As I have done in previous years around this time, I would like to take this opportunity to summarize some of the most important issues we have encountered in 2017. This year is proving to be a very interesting year for the telecommunications sector.
Smart Grids can be thought of as computer intelligence and networking abilities applied to a dumb electricity distribution system, with the aim to improve operations, maintenance and planning so that each component of the electric grid can at the same time talk and listen. This set of operational features leads to automation, a key aspect in smart grid technologies.
But of course, in order be able to talk about Smart Grids, reliability of communications must come first, providing the basic infrastructure that ensures the trustworthiness of the link.
Its importance becomes clear when there is an electrical overload and real-time monitorization of the grid is required. In these cases, it is crucial to be able to take immediate action upon the network to avoid cascade failures in the electricity grid.
Nowadays, a regular Smart-Grid deployment can include thousands of remote points, typically unattended and rather isolated. Since utilities can’t always use their own infrastructure, especially in areas where the deployment of their networks are limited or scarce, the usage of third party networks provided by carriers reduce the necessary investment.
The following points must be considered when deploying a Smart-Grid network:
- Smart-Grid communications require advanced networkingprotocols such as VLANs, VRFs, QoS and Policy routing to guarantee service isolation
- Multi-carrier fall-back, in order to optimize service continuity
- Advance troubleshooting and management for easy deployments, specially under unknown conditions
- In-house HW design for flexible product development and integration of the latest technologies
- And of course, corporate security for critical applications, so that security threats are minimized
Although all these features contribute to ensure communications, corporate security mechanisms are by far the most critical due to three inherent factors to Smart Grids:
1. The isolation of locations points, than can also pose serious threats. In other words, how can we avoid access to the network in these unattended points? A single solution does not exist, and it is necessary to employ a set of technologies and tools, including:
– Device authentication with AAA using TACACS+
– Systems for detection of physical access (e.g. door sensors, cabinet alarms, etc.)
– Passwords for DMVPN based on serial number
– Real time monitoring system
– Destination packet filtering based on device MAC address
2. The existence of malware propagation, and the need to be fully protected against it. Common solutions among the largest electricity companies include dynamic rules per sessions, traffic pattern detection and SCADA firewalls; protocol-based filtering & traffic patterns detection; or PAT firewall & routing policies per traffic type.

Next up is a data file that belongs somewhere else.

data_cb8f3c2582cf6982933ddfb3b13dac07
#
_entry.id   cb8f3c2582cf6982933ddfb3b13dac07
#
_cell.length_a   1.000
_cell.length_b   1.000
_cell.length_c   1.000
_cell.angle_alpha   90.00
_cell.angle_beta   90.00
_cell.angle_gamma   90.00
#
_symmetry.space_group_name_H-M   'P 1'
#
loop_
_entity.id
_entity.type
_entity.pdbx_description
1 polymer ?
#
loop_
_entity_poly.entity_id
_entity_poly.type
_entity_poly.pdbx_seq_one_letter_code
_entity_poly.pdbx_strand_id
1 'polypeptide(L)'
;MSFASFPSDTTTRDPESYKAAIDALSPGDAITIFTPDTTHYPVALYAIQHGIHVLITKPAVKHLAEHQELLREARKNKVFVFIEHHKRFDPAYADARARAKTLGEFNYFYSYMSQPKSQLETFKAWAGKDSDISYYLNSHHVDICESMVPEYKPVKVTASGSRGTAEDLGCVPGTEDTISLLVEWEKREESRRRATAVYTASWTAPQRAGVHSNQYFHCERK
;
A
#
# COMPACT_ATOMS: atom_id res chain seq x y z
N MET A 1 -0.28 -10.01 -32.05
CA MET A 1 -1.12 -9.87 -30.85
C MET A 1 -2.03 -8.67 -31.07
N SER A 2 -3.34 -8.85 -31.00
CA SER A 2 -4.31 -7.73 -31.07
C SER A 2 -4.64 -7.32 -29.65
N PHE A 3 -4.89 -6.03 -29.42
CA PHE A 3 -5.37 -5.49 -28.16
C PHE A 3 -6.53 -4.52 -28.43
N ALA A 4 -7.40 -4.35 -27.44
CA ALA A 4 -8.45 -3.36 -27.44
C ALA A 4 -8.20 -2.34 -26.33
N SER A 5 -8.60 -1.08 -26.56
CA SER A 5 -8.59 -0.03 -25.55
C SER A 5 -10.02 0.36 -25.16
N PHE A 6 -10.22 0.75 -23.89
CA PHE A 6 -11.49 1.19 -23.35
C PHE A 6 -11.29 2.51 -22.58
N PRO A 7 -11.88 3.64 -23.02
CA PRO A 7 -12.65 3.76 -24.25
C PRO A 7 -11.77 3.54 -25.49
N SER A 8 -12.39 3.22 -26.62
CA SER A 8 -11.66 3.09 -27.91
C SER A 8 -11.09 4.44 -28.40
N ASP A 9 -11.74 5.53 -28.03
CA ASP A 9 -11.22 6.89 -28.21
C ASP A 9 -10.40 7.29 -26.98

3. The importance of data integrity, achieved by using DMVPNs to interconnect remote locations and ease management; IPSec, with the latest encryption (RC4, DES, 3DES and AES 256) and authentication (SHA-1 & 2); and digital certificates such as X.509v3, LDAP, PKIX, PEM and DER.
A different problem comes up when device failures occur, which require replacements and usually become a source of expense (both of money and time) mainly due to the distance that needs to be covered to get to them. If a power failure is disturbing, imagine it lasting a few hours or even days for a cause that could be avoided using state of the art technologies.
Hardware failures on remote locations can be triggered by the following circumstances:
– Dust & Temperatures. Because of their very nature, industrial devices are not allowed to make use of fans to keep temperatures below dangerous levels. But at the same time, unattended locations can vary from very low freezing temperatures in the winter to extreme heat in the summer. And there is also dust, which by leaking into a standard, non-sealed device, could severely affect the fan performance and circuitry. For that reason, and in order to ensure operation under the most radical circumstances, devices must use state of the art technologies to endure these scenarios without breaking down or malfunctioning.
– Electromagnetic Discharges. The powerful electric currents that flow through a Smart Grid create EM fields that, at times, interfere with other devices such as switches. As a result, they can become untimely activated, causing unpredictable effects in the grid and affecting other electronic devices in the surroundings. This, in turn, can lead to a series of internal voltaic arches that, in a cascade fashion, can literally burn down the devices inside the grid unless they are able to cope with potential differences on the order of kV.
– Power supply. Power supply is not always as stable as one would like it to be. This is particularly true at substations and transformation centers, where sharp variations of energy may occur. And there can be grounding differences too, fairly frequent when it comes to low & medium voltage substations. Outstanding standards and the presence of special multirange power supply units that endure these high voltage peaks becomes a necessity.
In Teldat, our continuous and absolute commitment to RTD has allowed us to overcome this complex grid of challenges, working alongside with the largest electricity companies, understanding their needs and incorporating them into our Regesta router family.